4. “Il canto della terra verso il cielo” (the earth singing towards the sky)
Montalcino – Radicofani (about 43 km)

A hill landscape of Tuscany, where woods and fields alternate. At the bottom, on the left there is the hill where Radicofani rises
Radicofani in the distance. Picture by Aurelio Candido via Flickr

These are the words used by Luigi Veronelli to describe wine. It’s difficult not agree with him when we cross these lands dried by the sun, coloured by grapevines and cypresses.
In the first 13 km, we ride through the SP14 and the SR2 towards San Quirico D’Orcia, where we will join the via Francigena. Out of the village, a rise starts and leads us to Bagno Vignoni. On the background there are the massif of the Monte Amiata and the citadel of Radicofani, still far. We proceed without meeting particular difficulties until Ricorso, where the last strong stretch lead us to our destination.

Our suggestion: taste the Vino Nobile of Montepulciano (a few kilometres from Montalcino) is really unmissable, all the more biological!

5. Towards the lake

Radicofani – Bolsena (about 55 km)

A branch crops up from the Lake of Bolsena; on the background there is a little island at the center of the lake
Lake of Bolsena. Picture by Mark Notari via Flickr

Our day starts in the best way: a beautiful stretch downhill along the way on the ancient layour of via Cassia, surrounded by hills. In Ponte Rigo we go on to Proceno, on a calm route. An other short slope precedes the rise to Acquapendente. There is possible to visit the Church of Santo Sepolcro.
Again on the saddle, after some kilometres we start to glimpse the lake of Bolsena. From San Lorenzo Nuovo a dirt track goes down in an ancient crater and leads us to Bolsena through meadows and olive tree groves.

Our suggestion: refresh yourself in the lake of Bolsena! Uncontaminated and suitable for swimming, it’s the biggest volcanic lake in Europe.

6. On the Tower of Pilgrim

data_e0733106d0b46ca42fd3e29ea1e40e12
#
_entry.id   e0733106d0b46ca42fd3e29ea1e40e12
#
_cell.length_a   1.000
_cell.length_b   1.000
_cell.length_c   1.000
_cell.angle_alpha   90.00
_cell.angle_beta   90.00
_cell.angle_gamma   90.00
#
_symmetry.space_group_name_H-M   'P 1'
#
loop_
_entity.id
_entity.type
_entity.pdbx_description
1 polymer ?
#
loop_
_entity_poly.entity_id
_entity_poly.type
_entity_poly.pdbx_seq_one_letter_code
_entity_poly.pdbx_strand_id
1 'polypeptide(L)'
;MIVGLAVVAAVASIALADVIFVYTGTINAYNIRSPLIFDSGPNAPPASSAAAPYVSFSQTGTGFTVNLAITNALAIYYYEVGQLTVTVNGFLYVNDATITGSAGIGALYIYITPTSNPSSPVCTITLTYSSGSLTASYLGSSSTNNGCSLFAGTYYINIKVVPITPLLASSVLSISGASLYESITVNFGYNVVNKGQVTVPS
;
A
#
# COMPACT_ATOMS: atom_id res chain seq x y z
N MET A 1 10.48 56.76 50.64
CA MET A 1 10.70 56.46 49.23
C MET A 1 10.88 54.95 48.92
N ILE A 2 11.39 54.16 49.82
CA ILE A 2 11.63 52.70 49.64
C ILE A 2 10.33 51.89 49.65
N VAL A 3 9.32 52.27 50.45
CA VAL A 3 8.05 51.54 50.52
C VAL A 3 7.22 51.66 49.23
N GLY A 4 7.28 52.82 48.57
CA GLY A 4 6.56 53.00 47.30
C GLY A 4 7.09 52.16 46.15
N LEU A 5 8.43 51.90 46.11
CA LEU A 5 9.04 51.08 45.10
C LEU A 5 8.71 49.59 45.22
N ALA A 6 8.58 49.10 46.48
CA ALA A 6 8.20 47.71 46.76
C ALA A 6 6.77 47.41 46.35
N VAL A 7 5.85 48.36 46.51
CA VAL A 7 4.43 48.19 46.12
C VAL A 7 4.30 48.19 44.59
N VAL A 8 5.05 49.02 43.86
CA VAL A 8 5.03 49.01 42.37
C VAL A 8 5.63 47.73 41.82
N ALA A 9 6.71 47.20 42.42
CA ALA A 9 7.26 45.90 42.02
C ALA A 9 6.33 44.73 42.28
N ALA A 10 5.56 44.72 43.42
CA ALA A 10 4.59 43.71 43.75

Bolsena – Vitorchiano (about 45 km)

We restart to ride on the ancient layout of via Cassia, sunk in the woods that sometimes let glimpse the lake. Arrived in Montefiascone, we get in the Tower of Pilgrim. From there we see a 360 degree view; that’s a so big satisfaction because we have conquered this panorama by our legs.
From Montefiascone, we arrived in Vitorchiano on regional and provincial routes (SR2, SS71, SR2, SP17, SP5, SP22).

Our suggestion: visit the Duomo of Orvieto (22 km from Bolsena). You will stare open-mouthed at this masterpiece of Gothic architecture, imposing and rafined. A green stay in Orvieto? Discover the oraganic farmhouse Fattoria Mafalda!

7. Chips of history on the way to Rome

view of the Etruscan necropolis in Sutri
Etruscan necropolis, Sutri. Picture by Paul Albertella via Flickr

For the last leg, we propose a last glorious bike-riding from Vitorchiano to Sutri (about 53 km).
In Sutri, we visit the Etruscan necropolis and the Roman amphitheatre, two suggestive archaeological sites, just a little taste of what the capital sets aside for us.
Instead we suggest to take a train from Anguillara to Rome: enter in Rome by bike is not impossible, but we would be obliged to ride along really traffic and dangerous roads. On the Trenitalia website you can find information about how to transport your bike by train.

Travel in group

Are you looking for valiant travel companions? Do you want to meet more persons as possible and join to the slow-travel philosophy? Here is El Poderoso: not just a rickshaw, but a big occasion of social relations!
Click here to learn more!

So… Let’s go!

Do you remain enchanted? We do!
We hope to have given you interesting ideas to project long adventure or short breaks….

Share with us your experiences, suggestions, impressions, feelings… collected along this beautiful itinerary!
Because, as you had understood, go through these routes doesn’t mean simply being trained enough to go from a point A to a point B.

It means really much more: who goes through them, he keeps them alive. Who talks about them, he spreads an historical memory. Who is open to meet other people and face unexpected situations, he finds its right inner meaning.

Cover image by Daniel Rubio via Flickr